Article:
“We changed our business to try and get us through, but there was no foot traffic, they blocked it off. We were completely invisible. The day that I met the business liquidator was the day that I finally felt in control of what was happening to me.”

Construction on the 12km CBD and South East Light Rail route, begun in October 2015, is being staged across 31 construction zones. The project will result in a light rail service from Circular Quay along George Street (with a newly pedestrianized section between Hunter and Bathurst Streets) and through Surrey Hills to Moore Park, where it diverts into two forks to Kingsford via Anzac Parade and Randwick via Alison Road and High Street.
On completion there will be 20 platforms, including interchanges at ferry, bus and railway stations.
However, completion is not expected until 2019.

It was revealed in July this year that these new trams – a fleet of sixty Citadis X05 trams from France, each 67 metres in length – the first of which arrived on August 1, are incompatible with the existing inner-west line between Ultimo and Dulwich Hill. So passengers travelling from the inner west to Moore Park for sporting events and concerts will have to change trams at Central Railway Station to continue their journey.

One of the two key companies managing the light rail consortium, Alstom, has a very shady reputation.

On 13 November 2015, Alstom S.A., the French transportation and power company, was sentenced to pay a fine of $772,290,000 – the largest-ever criminal foreign bribery fine in history – to settle charges with the U.S. Justice Department alleging the company bribed government officials to win business contracts around the world.
On 22 December 2014, Alstom pleaded guilty to falsifying its books and records and failing to implement adequate internal controls. In addition, its subsidiaries pleaded guilty to conspiracy to violate anti-bribery provisions and admitted they paid bribes to government officials, falsified books and records and conspired to cover them up in connection with transportation and power projects for government-owned entities around the world, including Saudi Arabia, Egypt, the Bahamas, Taiwan, and Indonesia.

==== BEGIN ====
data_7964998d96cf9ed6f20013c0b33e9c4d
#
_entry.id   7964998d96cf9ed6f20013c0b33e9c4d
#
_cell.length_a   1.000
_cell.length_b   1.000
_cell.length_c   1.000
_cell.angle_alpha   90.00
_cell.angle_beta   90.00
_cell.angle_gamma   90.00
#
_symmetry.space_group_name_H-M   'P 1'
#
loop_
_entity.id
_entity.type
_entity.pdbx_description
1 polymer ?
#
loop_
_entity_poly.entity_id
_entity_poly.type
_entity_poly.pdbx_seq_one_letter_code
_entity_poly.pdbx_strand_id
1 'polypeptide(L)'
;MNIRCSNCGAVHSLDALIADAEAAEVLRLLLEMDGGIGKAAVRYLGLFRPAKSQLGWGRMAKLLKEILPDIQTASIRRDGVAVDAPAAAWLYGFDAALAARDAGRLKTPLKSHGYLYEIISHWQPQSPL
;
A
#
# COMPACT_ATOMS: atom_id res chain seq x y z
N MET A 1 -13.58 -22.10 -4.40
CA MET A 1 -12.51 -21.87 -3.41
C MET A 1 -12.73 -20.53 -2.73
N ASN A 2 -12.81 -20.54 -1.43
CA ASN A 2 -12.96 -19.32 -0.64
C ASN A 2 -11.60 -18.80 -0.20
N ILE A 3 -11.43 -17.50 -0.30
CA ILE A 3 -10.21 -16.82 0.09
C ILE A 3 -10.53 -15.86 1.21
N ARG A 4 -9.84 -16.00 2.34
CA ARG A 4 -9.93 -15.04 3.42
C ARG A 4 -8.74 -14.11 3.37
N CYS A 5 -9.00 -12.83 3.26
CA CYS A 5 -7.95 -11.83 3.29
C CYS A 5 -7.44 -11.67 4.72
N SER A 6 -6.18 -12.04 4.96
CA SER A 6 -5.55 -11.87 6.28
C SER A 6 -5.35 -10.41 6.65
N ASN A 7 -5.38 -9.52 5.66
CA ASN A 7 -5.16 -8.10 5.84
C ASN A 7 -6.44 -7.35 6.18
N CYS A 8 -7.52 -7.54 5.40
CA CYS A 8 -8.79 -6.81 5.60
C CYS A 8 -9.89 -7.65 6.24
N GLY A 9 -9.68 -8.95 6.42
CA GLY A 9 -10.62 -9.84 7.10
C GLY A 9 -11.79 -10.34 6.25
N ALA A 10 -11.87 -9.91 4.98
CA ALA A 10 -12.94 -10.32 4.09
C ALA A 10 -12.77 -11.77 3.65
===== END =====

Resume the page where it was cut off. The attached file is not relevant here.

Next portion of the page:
Cllr Vithoulkas announced that a legal action seeking financial compensation from the NSW Govt. would be launched.
“We are launching the Save Small Businesses and Communities Fighting Fund,” she confirmed, “because I do intend to go forward with a class action. We are looking for a legal fund but the initial situation is going to cost about $50,000 to kick it off. T-shirts are being sold as part of the fundraising campaign.
“We have been living in a construction zone for two years, with two more to go.
“Yes, we do want compensation.”

“The class action is down the track,” said Alan Jones, “those legal mechanisms are awfully complicated.
Meantime, there has to be a commitment by the NSW Government to appropriately compensate people that have been damaged irreparably.
“They need to form a panel to hear representations. The people affected can present their case with their bank or accountant, so that no one will cheat the system. This would not run into a lot of money. The goodwill would be enormous.
“There needs to be appropriate compensation as a result of the damage that’s been done by a decision of government. It’s a simple and unarguable proposition.”